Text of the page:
When the common person discusses Reggae, one name automatically comes to mind: Bob Marley. This is normal, as he’s the most famous musician in the history of his genre. Other luminaries include Burning Spear, Toots and the Maytals, Jimmy Cliff, and Steel Pulse. However one man is overlooked because he was always in the shadow of his former bandmate Bob Marley. That man is Peter Tosh, and he belongs in the Rock and Roll Hall of Fame. While he may not have been the most iconic Reggae artist, Tosh was a strong voice for those who had no voice, and he was a musical revolutionary who was ahead of his time.
Born Winston McIntosh, Peter Tosh began his musical journey along with Bob Marley and Bunny Livingston (Bunny Wailer) when they formed The Wailers. The group formed in the early 1960s and sang mostly upbeat Jamaican music. By the early 1970s, however, their music took on a more political angle. With the release of 1973's Catch a Fire, their views were plainly evidenced. While Marley would go on to be the most famous of the band, Peter Tosh stood front and center on the songs “400 Years” and “Get Up, Stand Up.” His lyrics and delivery drew a line in the sand - either you were against the oppression his people suffered, or you were for it. Tosh left no room for indecision.
By 1974 Tosh left the Wailers to forge a solo career. Each successive album provided an insight into his belief system. The albums Legalize It, Equal Rights, the highly influential Bush Doctor, Mystic Man, the powerful Wanted: Dread and Alive, Mama Africa, and his last No Nuclear War, pushed Peter’s political views further and further. These are just his studio albums. Tosh released one live album and five more were released posthumously. He was anti-oppression, pro-marijuana, and very human-rights oriented. If Bob Marley was Martin Luther King Jr, then Peter Tosh was Malcom X. They wanted the same things, but each took a different approach.
Go and listen to some of Peter’s words. Unfortunately, people will always run to “Legalize It” as their introduction to Peter Tosh. That’s a mistake. The aforementioned “400 Years” should be anyone’s first listen. “Stepping Razor” announced that he was not to be trifled with, and that song title actually became a nickname for Tosh. “Equal Rights” and “Apartheid” are definite listens, as they start to cement Peter’s belief system early on in his solo career. “Pick Myself Up” and the duet with Mick Jagger on “(You Gotta Walk) Don’t Look Back” from the Bush Doctor album are key songs as well. “Fight On,” “Rumors of War,” “Coming in Hot,” “Wanted Dread and Alive,” “Cold Blood,” and finally “No Nuclear War” and “Fight Apartheid” round out the must-listen-to list.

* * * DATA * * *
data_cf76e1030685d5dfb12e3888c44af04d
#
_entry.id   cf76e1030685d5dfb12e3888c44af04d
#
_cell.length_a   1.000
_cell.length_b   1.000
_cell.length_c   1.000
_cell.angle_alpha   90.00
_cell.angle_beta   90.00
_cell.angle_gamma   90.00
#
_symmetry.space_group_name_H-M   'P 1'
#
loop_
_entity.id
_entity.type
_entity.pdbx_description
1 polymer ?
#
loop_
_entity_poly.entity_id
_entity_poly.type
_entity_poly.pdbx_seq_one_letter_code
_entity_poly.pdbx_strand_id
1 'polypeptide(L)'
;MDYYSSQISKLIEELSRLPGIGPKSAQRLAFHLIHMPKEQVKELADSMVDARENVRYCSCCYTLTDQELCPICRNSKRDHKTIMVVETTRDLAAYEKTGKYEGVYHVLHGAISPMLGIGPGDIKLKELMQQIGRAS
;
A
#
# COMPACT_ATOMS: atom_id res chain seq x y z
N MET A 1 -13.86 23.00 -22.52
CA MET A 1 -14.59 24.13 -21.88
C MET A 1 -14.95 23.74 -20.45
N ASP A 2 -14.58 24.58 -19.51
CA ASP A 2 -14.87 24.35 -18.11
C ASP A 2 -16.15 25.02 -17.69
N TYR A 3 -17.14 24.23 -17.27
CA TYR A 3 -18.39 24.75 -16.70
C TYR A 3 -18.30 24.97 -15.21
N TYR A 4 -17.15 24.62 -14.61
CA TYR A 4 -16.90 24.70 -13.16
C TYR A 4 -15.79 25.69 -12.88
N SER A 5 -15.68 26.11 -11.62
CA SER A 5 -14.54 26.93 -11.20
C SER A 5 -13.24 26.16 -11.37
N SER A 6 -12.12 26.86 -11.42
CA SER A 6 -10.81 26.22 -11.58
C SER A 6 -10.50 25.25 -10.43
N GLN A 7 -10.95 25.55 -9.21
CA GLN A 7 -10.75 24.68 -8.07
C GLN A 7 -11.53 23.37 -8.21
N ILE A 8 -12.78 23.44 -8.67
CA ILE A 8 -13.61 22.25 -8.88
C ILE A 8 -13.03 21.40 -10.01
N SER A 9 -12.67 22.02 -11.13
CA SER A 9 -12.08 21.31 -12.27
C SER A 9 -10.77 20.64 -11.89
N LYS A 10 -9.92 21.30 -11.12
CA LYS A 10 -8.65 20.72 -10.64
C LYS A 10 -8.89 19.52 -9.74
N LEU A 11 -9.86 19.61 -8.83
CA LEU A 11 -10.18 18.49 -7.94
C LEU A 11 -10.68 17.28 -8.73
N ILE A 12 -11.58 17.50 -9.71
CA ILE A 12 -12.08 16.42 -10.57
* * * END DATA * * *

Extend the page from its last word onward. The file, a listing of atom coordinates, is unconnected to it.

Peter Tosh, and his political music, is a direct influence on many bands who followed him. Without Tosh, there may not be The Clash, Public Enemy, Tupac Shakur, or Rage Against the Machine. Well guess what - The Clash, Public Enemy, and Tupac are in the Rock and Roll Hall of Fame, and odds are Rage will be too. Bob Marley is in the Hall. Jimmy Cliff is too.
Know who else is in the Hall? Abba. Dusty Springfield. Floyd Cramer. Green Day. Hal Blaine. James Burton. Percy Sledge. Wanda Jackson. I’m not saying these people aren’t influential or important to the history of modern music. I’m just saying that Peter Tosh was more influential, had a stronger voice of and for the people, and did more to bring to light the problems of oppression and apartheid to those who would have otherwise not known.
Peter Tosh was a revolutionary. He was a speaker of truths at a time when perhaps nobody wanted to hear the truth. Tosh belongs in the Rock and Roll hall of Fame. Go back and listen to his catalog of music. According to the Hall’s own website, in order to be eligible for induction: “Artists—a group encompassing performers, composers and/or musicians—become eligible for induction 25 years after the release of their first record. Besides demonstrating unquestionable musical excellence and talent, inductees will have had a significant impact on the development, evolution and preservation of rock & roll.” Peter Tosh meets and exceeds this criteria. If the above mentioned acts have been thoroughly vetted by the Hall and inducted, then Tosh is a no-brainer.
Peter Tosh belongs in the Rock and Roll Hall of Fame.